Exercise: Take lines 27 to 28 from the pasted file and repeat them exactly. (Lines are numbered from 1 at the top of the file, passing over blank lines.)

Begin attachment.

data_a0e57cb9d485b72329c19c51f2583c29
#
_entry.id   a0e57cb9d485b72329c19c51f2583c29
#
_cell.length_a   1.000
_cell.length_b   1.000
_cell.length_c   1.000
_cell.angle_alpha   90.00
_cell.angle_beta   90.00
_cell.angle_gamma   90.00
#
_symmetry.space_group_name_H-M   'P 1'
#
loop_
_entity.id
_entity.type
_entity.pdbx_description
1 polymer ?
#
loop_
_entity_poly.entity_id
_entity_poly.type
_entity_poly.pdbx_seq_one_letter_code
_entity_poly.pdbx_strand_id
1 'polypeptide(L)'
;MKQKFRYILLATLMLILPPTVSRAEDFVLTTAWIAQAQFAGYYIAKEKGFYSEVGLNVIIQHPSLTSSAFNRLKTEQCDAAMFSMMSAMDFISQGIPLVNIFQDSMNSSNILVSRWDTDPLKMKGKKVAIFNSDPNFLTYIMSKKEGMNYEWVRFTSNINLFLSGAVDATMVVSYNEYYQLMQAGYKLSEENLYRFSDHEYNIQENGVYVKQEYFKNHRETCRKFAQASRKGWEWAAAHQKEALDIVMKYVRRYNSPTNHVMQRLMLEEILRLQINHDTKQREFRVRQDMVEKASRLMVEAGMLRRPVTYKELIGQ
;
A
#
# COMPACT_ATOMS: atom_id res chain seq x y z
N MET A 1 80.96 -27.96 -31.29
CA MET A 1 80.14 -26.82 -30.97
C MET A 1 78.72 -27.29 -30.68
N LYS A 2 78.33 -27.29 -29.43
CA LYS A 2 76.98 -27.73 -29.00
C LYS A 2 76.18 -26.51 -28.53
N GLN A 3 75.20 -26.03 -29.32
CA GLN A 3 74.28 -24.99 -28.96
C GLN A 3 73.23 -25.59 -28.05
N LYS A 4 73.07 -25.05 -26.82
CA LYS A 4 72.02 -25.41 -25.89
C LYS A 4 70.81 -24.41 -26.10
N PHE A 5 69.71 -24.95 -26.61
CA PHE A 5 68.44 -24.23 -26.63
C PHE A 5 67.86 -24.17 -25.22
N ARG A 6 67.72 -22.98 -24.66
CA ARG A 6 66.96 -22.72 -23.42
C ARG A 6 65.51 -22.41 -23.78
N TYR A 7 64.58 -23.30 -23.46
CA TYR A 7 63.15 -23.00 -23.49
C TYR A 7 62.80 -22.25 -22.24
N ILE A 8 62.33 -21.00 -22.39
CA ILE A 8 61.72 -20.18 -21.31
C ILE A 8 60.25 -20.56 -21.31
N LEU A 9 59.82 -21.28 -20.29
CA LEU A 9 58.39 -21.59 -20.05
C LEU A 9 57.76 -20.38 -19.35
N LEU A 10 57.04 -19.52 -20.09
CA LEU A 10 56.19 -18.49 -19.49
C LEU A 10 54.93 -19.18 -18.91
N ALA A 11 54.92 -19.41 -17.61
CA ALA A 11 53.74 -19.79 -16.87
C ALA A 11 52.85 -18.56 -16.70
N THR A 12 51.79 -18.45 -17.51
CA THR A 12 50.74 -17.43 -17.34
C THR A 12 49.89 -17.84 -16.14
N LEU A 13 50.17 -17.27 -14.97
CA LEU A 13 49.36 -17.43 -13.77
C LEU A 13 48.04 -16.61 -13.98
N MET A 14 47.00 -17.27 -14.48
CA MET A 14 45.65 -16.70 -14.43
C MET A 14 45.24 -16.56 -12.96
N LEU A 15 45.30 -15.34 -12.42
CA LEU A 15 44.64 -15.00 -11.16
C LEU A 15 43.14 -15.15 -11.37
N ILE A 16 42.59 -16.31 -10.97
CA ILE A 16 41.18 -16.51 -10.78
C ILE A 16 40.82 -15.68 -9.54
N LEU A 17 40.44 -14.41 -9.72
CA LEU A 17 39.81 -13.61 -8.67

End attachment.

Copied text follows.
;
A